January 07, 2021 2 min read


Torticollis is a condition that occurs when an infant’s neck becomes twisted, causing his or her head to tilt to one side. The twisting in the neck is caused by a shortened sternocleidomastoid (SCM) muscle. Other terms for torticollis include wry neck or loxia. Torticollis falls into two categories: congenital torticollis and acquired torticollis.

  • Congenital torticollis is the most common type of torticollis. It occurs in less than 1-3.9% of infants. It usually occurs as a result of abnormal positioning in the womb or a difficult birth which stretched the SCM muscle, or the muscle that extends down the neck. Signs typically become evident within the first 8 weeks of life.
  • Acquired torticollis has its onset in infancy or later childhood. It usually results from an injury or inflammation in the sternocleidomastoid or trapezius muscles. Because congenital torticollis is the most common form, it will be the focus of our practice area.

Signs and Symptoms of Torticollis

Infants with torticollis may have the following:

  • A head which tilts to one side while the chin tilts to the other
  • A flattened area or an asymmetrical shape (positional plagiocephaly) on one side of the head from always sleeping on that side. This condition could also be caused by crowding in the womb, however.
  • A soft lump in the neck muscle (this occurs in the first few weeks)
  • Pain or tenderness in the sternocleidomastoid or trapezius muscles
  • Limited range of motion in the cervical spine

Causes of Torticollis

The most common cause of torticollis is muscle injury or inflammation from positioning in the womb or a difficult birth. However, there are other possible causes of torticollis that range from minor to severe. The following conditions can cause wryneck:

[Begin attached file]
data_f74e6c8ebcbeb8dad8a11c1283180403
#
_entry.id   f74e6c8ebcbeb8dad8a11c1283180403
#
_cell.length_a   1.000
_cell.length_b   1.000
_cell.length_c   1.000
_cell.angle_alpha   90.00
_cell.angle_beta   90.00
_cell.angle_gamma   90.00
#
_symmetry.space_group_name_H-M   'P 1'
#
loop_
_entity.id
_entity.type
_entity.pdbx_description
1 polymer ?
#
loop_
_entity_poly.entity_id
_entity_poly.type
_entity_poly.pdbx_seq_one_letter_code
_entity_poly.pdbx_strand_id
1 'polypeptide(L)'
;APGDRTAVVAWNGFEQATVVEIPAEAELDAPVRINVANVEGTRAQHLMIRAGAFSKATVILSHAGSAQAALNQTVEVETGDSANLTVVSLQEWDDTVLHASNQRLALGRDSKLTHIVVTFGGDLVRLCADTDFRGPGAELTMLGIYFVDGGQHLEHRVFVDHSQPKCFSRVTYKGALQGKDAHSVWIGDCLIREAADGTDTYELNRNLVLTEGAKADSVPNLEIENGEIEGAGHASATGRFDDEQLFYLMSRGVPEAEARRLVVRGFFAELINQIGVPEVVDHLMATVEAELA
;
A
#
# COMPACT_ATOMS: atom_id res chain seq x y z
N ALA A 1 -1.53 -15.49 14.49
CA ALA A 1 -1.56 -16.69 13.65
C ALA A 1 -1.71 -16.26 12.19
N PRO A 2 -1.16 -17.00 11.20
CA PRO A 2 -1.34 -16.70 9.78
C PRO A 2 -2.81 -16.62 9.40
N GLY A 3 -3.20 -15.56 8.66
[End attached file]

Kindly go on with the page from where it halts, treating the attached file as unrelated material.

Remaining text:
• Acute Infections
  • Atlantoaxial Rotary Subluxation
  • Spasmus Nutans
  • Benign Paroxysmal Torticollis
  • Sandifer Syndrome
  • Dystonic Reaction
  • Ocular Torticollis
  • Various Rare Conditions
  • Retropharyngeal Abscess
  • Cervical Spine Injury
  • Suppurative Jugular Thrombophlebitis
  • Spinal Epidural Hematoma
  • Central Nervous System Tumor
  • Klippel-Feil Syndrome

Diagnosis of Torticollis

Because the causes of torticollis can be severe, it is imperative that signs and symptoms be reported to a medical professional. The doctor will conduct a physical examination, followed by x-rays, imaging tests, and ultrasound scans when necessary, in order to determine the cause of torticollis.

Treatment for Torticollis

Muscular torticollis is usually mild and will resolve after a few weeks with treatment of assigned exercises that can stretch the SCM muscle.

These exercises involve specific moves as the doctor instructs. They may include ways of encouraging the infant to turn his or her head to the side that or she doesn’t normally turn to. This may mean laying the infant down on the changing table or crib so that people approach on the side they don’t normally turn to. Parents may also be encouraged to feed the baby more often on the side they wouldn’t normally turn to. Finally, giving the infant the proper amount of tummy time will also help to solve their muscular torticollis.

If necessary, a doctor may refer a patient to an orthopaedic surgeon or physical therapist.

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